Dean's Update

April 8, 2022 - Aron Sousa, MD

Aron Sousa, MD, and Ade Olomu, MD


I have had a classic pre-COVID-19 deanly week complete with in-person meetings, four campuses, some dreary weather, and a celebration or two.

On Wednesday, I had the great pleasure of attending the “make-up” investiture reception in honor of faculty who have been awarded endowed positions in 2019Ade Olomu, MD, professor of medicine, chief of the Division of General Internal Medicine (therefore my boss) and departmental vice chair for research, was awarded the Blanch B. and Frederick C. Swartz Endowed Professor of Medicine. Dr. Schwartz was an early advocate for the medical school at MSU. You can read an account of his 1958 meeting with President Hannah in a Michigan Farm News editorial by Clark Brody. Dr. Swartz and his wife provided the very first endowed professorship to the college, shepherded by the college’s first development officer, Marti Heil, whom we will miss greatly when she retires later in the spring as MSU’s vice president for university advancement. It is a small world.

Dr. Olomu is an accomplished scholar and physician with more than 80 peer-reviewed papers, NIH, AHRQ, State funding, and an international reputation. She is a wonderful doctor and trusted colleague, and if memory serves, she even carried me through a rotation or two when we were residents. I was the senior resident in title, but she had already completed her gastroenterology training at Queen Elizabeth Hospital in the UK when she came here for residency. She’s just excellent, and I am so glad she has earned the Blanch B. and Frederick C. Swartz Endowed Professorship.

As you may recall from a month or so ago, Dianne Wagner, MD, is retiring at the beginning of June, which means we need to fill her multiple roles. She has been our associate dean for undergraduate medical education (ADUME) since about 2015-16 and “interim” senior associate dean for academic affairs (SADAA). You all know how much I appreciate all of the work Dianne has done for 29 months as interim SADAA. We are so much better off for her SADAA leadership, and she will be around for a few more months to help us all with the transition. There will be announcements about the ADUME in the coming weeks, but we just finished the internal search for the SADAA role.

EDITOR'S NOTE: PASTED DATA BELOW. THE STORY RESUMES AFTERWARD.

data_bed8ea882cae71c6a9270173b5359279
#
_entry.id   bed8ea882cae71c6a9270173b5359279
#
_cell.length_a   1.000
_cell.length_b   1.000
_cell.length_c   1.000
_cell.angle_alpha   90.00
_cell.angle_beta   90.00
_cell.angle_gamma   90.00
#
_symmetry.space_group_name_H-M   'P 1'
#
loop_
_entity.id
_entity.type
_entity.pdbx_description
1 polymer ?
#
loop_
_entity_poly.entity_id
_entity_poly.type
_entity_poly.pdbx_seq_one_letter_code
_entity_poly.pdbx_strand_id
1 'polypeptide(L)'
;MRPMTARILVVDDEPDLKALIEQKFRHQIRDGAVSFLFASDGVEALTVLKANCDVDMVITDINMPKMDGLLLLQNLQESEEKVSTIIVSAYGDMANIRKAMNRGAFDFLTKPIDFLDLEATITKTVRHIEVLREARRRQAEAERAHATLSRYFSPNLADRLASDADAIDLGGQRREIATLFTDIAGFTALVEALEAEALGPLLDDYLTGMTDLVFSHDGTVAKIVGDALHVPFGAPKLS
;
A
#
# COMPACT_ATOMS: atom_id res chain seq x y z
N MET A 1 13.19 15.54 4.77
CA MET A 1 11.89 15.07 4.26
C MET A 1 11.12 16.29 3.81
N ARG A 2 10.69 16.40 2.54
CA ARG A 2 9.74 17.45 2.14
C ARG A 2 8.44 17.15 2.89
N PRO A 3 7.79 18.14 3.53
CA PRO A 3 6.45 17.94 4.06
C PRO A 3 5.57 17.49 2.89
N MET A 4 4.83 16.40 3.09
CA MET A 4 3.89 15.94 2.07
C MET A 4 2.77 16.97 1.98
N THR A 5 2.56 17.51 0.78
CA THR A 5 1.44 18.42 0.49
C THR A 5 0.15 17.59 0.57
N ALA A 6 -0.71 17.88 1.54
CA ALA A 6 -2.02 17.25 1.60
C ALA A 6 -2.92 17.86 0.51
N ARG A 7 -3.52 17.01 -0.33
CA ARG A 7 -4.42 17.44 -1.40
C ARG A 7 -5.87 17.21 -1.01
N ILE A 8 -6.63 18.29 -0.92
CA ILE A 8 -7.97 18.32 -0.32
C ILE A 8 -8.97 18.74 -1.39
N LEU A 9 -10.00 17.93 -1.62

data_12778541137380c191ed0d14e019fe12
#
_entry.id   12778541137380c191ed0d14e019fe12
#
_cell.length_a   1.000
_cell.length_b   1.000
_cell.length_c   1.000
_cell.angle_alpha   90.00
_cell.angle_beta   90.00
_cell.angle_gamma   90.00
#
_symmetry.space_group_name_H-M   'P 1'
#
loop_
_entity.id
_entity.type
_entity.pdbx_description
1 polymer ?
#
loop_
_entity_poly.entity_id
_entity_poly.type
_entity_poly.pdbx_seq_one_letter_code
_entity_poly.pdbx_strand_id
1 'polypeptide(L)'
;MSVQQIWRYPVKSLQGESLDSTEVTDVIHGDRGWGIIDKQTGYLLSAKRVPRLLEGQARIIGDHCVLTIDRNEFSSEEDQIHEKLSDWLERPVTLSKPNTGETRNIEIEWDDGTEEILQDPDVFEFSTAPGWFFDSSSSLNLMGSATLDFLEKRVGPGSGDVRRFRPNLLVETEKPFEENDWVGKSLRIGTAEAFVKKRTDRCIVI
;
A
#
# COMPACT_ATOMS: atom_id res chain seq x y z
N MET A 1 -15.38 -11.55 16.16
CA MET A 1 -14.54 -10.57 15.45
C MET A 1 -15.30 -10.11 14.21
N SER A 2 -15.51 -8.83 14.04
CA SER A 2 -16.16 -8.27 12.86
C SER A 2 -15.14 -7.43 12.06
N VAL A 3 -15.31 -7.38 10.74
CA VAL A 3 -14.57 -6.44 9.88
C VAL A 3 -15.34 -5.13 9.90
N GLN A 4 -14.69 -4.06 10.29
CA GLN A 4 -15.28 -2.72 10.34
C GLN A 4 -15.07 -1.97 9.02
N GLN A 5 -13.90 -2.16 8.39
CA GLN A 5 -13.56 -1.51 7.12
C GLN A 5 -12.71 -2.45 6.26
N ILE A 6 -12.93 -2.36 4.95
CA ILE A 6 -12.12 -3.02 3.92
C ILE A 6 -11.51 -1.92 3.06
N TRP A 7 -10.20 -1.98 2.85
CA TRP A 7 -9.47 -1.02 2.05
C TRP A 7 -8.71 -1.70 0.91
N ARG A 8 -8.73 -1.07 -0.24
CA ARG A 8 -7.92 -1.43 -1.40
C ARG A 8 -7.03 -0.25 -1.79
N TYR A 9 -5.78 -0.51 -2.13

I am delighted to announce that Andrea Wendling, MD, will take on the role of interim senior associate dean for academic affairs starting Friday, April 15. You may know Andrea from her service as chair of the Curriculum Committee, her time on the Admissions Committee, her leadership of our rural health program, and her time as associate dean for community academic programs. I have had the pleasure to work with Andrea for many years, and she is dynamic, talented, very scholarly, collaborative, innovative, and has been a great team builder. To my knowledge, she will be the first SADAA based somewhere other than East Lansing. Andrea lives in Boyne City and is a family medicine physician there, a national award winning teacher, known scholar in physician workforce, and national leader in family medicine.

Everyone who has done the SADAA role has had a different way of doing the job. Marsha was different than Ruth, I was different than Marsha, and Dianne was different than me. Andrea will be different than all of us, and I have every confidence she will be excellent. And, by all means, catch her DEI Grand Rounds on April 12 at 6:00 PM on a screen near you.

Next week, I head off on my first out-of-state fundraising trip since the start of the pandemic. That trip, along with my four-campus week, truly marks my return to a pre-pandemic schedule. Many of our people never left the pre-pandemic schedule, and some of our people may never return to the pre-pandemic schedule.

I really want us to be thoughtful and flexible as we find our way to a new normal. We are a community-based medical school with growing research and public health portfolios. Our people provide essential clinical care in our communities, we have online programs, and we also have teaching that must happen in person. We show up and walk shoulder-to-shoulder with our community partners across the state.

Much of what we do is done in person, but we need to welcome change and understand the advantages of working remotely to improve efficiency, improve people’s lives, recruit and retain the best people, improve safety, and reduce wear and tear on the planet. Next week’s noon Town Hall on April 15 will be dedicated to the university’s recent policies and training on remote work. Dr. Nara Parameswaran, associate dean for faculty affairs and staff administration, will lead us through the issues. Bring your questions, your ideas for best practices, and your thoughts on how we can move into the future thoughtfully.

Serving the people with you,


Aron Sousa, MD
Dean Designate

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